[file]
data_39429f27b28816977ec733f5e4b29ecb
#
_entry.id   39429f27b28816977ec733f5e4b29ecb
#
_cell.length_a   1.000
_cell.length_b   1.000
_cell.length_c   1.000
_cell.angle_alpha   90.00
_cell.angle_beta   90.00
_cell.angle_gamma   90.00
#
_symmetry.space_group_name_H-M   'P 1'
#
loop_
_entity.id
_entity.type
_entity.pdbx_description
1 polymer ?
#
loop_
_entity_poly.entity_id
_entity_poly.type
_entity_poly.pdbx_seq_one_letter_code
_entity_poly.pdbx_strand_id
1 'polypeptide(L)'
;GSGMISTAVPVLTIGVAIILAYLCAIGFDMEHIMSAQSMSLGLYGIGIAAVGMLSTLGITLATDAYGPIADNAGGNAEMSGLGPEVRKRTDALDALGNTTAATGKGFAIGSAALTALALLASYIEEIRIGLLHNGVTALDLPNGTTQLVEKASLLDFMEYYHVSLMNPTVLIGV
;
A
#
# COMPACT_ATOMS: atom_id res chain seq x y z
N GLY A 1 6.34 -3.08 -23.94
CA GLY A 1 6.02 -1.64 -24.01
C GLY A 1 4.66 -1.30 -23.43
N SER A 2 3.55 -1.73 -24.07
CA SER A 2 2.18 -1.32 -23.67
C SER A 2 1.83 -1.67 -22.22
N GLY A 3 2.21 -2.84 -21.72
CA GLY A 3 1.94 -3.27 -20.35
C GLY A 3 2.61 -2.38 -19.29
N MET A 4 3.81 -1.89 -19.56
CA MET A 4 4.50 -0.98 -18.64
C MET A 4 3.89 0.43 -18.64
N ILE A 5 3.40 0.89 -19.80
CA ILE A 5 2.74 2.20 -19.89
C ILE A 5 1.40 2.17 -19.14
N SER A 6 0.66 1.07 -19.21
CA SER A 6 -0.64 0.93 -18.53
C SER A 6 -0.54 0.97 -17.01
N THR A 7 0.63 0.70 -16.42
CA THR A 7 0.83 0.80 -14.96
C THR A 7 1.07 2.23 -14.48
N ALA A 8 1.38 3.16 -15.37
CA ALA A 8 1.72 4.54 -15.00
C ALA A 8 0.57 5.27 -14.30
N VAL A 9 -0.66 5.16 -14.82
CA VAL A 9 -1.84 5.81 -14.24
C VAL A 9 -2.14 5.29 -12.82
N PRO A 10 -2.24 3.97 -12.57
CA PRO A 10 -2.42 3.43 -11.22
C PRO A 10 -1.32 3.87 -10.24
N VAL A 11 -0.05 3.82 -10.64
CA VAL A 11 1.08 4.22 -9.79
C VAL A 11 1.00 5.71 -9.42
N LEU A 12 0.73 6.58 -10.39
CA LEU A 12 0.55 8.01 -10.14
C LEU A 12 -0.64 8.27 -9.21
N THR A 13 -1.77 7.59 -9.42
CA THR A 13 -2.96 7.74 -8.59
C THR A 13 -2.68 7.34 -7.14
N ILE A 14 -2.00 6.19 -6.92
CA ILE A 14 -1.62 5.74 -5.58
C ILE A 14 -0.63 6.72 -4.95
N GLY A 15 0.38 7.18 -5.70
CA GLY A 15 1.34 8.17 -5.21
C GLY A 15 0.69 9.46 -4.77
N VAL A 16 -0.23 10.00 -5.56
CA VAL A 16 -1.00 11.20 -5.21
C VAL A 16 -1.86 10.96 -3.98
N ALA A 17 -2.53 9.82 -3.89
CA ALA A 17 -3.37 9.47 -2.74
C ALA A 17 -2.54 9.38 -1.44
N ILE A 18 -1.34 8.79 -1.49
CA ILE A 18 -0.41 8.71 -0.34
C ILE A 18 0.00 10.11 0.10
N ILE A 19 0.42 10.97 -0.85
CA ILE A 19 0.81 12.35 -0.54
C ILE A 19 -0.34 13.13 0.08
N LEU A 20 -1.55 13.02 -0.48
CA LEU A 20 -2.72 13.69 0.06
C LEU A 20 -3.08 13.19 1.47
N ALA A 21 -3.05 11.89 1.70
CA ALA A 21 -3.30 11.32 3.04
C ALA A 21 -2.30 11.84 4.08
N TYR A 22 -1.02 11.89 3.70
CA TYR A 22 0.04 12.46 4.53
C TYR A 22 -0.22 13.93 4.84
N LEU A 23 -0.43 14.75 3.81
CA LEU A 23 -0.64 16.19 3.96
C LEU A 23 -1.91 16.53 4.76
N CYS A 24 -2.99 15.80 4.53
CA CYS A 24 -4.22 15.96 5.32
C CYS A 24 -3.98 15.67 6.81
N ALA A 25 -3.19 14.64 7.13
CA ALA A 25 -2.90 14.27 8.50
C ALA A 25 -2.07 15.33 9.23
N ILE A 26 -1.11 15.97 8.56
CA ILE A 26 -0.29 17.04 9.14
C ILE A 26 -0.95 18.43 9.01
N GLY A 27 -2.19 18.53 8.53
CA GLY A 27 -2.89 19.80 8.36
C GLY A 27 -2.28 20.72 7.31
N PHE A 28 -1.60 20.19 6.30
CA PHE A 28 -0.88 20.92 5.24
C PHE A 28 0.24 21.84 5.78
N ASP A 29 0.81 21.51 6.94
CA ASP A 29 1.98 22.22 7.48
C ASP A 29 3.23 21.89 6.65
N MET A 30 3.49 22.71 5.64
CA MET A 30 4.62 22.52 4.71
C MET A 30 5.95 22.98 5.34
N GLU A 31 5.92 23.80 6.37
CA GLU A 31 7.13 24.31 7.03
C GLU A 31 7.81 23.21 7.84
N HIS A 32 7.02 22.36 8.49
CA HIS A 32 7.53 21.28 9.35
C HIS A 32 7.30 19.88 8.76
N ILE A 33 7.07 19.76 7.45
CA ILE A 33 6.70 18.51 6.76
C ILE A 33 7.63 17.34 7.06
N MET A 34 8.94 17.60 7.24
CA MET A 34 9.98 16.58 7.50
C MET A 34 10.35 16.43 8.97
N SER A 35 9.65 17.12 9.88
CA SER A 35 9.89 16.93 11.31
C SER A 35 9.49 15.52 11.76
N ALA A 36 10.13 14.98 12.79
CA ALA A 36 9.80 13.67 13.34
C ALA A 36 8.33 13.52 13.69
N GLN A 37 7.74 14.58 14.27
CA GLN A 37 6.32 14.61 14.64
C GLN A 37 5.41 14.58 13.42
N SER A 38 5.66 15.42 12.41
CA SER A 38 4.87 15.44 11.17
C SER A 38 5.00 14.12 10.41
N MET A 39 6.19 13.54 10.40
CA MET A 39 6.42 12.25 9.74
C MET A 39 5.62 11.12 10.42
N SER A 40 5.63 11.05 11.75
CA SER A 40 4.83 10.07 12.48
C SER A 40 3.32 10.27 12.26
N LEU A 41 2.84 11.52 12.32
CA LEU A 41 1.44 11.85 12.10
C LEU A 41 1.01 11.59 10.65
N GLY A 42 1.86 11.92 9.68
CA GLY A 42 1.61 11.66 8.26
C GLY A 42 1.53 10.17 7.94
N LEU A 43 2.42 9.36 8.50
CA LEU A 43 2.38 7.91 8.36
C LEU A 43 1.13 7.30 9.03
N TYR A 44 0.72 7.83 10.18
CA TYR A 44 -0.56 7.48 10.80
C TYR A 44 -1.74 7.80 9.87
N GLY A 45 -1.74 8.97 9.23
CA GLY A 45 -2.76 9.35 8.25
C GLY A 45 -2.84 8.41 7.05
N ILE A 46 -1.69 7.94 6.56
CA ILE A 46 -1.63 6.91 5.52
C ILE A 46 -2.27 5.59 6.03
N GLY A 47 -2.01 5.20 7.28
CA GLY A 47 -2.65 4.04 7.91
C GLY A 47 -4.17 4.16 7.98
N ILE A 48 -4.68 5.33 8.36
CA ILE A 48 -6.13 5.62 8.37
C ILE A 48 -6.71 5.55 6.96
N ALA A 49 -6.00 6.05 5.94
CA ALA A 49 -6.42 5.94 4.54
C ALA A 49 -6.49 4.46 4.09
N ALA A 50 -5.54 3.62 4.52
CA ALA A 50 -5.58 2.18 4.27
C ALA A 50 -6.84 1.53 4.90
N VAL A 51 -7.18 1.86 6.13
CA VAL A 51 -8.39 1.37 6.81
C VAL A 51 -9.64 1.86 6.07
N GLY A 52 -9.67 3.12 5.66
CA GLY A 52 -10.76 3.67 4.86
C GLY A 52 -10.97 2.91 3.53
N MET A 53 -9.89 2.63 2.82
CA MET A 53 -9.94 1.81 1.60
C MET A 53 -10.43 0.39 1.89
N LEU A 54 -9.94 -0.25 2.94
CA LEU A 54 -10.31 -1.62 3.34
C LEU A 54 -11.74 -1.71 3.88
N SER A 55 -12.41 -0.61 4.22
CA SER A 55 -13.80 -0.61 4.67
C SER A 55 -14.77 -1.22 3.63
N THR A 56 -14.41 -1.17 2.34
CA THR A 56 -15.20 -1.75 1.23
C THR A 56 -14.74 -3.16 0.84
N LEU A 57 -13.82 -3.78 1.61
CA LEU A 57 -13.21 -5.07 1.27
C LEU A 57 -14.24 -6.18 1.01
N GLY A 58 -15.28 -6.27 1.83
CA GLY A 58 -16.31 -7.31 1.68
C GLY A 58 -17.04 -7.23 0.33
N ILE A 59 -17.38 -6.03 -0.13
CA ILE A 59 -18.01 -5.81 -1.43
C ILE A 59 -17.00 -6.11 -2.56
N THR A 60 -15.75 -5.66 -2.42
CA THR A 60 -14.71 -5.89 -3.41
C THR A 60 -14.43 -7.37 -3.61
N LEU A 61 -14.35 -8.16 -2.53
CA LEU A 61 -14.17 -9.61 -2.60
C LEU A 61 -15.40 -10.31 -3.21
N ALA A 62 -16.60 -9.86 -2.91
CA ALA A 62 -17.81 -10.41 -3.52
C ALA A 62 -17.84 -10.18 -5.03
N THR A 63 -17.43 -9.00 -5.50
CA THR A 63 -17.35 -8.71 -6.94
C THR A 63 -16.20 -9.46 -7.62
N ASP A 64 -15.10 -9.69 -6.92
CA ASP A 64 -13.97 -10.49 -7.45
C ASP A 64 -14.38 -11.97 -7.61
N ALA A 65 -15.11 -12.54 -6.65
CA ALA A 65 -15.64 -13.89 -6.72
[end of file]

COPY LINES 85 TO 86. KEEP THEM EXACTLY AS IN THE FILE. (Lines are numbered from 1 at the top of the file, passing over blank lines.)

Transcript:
N ILE A 19 0.42 10.97 -0.85
CA ILE A 19 0.81 12.35 -0.54